With the drawdown of standing armies following the end of the Cold War, the United States and other Western governments have increasingly used civilian contractors in support roles to free up limited military forces to perform combat missions. Since the initiation of hostilities under the rubric of the global war on terror, however, this extensive reliance on civilian support, coupled with the increasing technological sophistication of the contemporary battlefield, has pushed these civilians ever closer to performing tasks historically reserved for uniformed personnel.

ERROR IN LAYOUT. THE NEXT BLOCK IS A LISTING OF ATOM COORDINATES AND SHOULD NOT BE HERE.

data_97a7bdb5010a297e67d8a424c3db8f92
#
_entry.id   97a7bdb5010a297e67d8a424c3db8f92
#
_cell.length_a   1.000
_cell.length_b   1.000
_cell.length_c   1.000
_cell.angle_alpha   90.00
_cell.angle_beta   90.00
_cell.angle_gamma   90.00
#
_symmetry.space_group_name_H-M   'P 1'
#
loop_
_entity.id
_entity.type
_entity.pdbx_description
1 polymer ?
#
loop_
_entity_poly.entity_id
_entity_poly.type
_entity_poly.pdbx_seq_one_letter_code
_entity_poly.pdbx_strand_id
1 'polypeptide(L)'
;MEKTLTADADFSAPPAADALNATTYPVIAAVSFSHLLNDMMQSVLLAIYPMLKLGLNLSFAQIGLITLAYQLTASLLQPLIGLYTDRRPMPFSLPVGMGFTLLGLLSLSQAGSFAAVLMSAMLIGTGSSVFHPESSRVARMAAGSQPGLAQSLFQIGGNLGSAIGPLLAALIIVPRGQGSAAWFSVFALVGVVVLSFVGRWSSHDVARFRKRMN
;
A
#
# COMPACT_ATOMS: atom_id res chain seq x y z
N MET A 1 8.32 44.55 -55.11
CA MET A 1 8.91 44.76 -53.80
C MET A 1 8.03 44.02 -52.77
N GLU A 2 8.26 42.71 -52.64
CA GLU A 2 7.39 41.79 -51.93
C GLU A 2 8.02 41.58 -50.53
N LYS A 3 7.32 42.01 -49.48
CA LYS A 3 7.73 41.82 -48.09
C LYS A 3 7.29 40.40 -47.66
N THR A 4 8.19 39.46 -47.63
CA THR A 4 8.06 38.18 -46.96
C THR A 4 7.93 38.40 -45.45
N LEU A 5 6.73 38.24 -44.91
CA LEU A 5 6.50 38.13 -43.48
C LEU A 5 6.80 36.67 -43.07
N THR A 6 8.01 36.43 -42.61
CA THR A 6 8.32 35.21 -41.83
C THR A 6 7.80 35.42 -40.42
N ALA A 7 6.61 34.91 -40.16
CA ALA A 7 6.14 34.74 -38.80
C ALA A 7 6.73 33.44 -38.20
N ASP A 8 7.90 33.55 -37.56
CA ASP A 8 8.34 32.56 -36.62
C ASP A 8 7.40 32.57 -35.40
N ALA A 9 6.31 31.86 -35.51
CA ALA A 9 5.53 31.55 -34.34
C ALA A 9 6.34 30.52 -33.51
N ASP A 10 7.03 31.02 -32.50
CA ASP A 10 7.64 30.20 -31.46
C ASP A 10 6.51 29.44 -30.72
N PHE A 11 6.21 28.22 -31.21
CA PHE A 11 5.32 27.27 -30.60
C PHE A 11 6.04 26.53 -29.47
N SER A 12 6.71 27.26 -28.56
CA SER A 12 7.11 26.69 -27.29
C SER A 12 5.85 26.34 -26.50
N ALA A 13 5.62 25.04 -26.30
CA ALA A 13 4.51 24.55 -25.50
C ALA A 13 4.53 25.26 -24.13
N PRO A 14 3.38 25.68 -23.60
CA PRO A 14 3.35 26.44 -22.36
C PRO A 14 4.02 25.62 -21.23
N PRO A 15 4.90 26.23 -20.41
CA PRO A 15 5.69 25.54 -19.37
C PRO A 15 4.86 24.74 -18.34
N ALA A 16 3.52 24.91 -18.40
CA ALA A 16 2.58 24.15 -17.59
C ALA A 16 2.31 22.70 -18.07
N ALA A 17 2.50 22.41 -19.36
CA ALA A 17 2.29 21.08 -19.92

- Unarmed but How Dangerous? Civilian Augmentees, the Law of Armed Conflict, and the Search for a More Effective Test for Permissible Civilian Battlefield Functions
- Geoffrey S. Corn, a retired Army lieutenant colonel and former military attorney and intelligence officer, is the Gary A. Kuiper Distinguished Professor of National Security Law at South Texas College of Law Houston and a Distinguished Fellow for the Gemunder Center for Defense and Strategy of the Jewish Institute for National Security in America.
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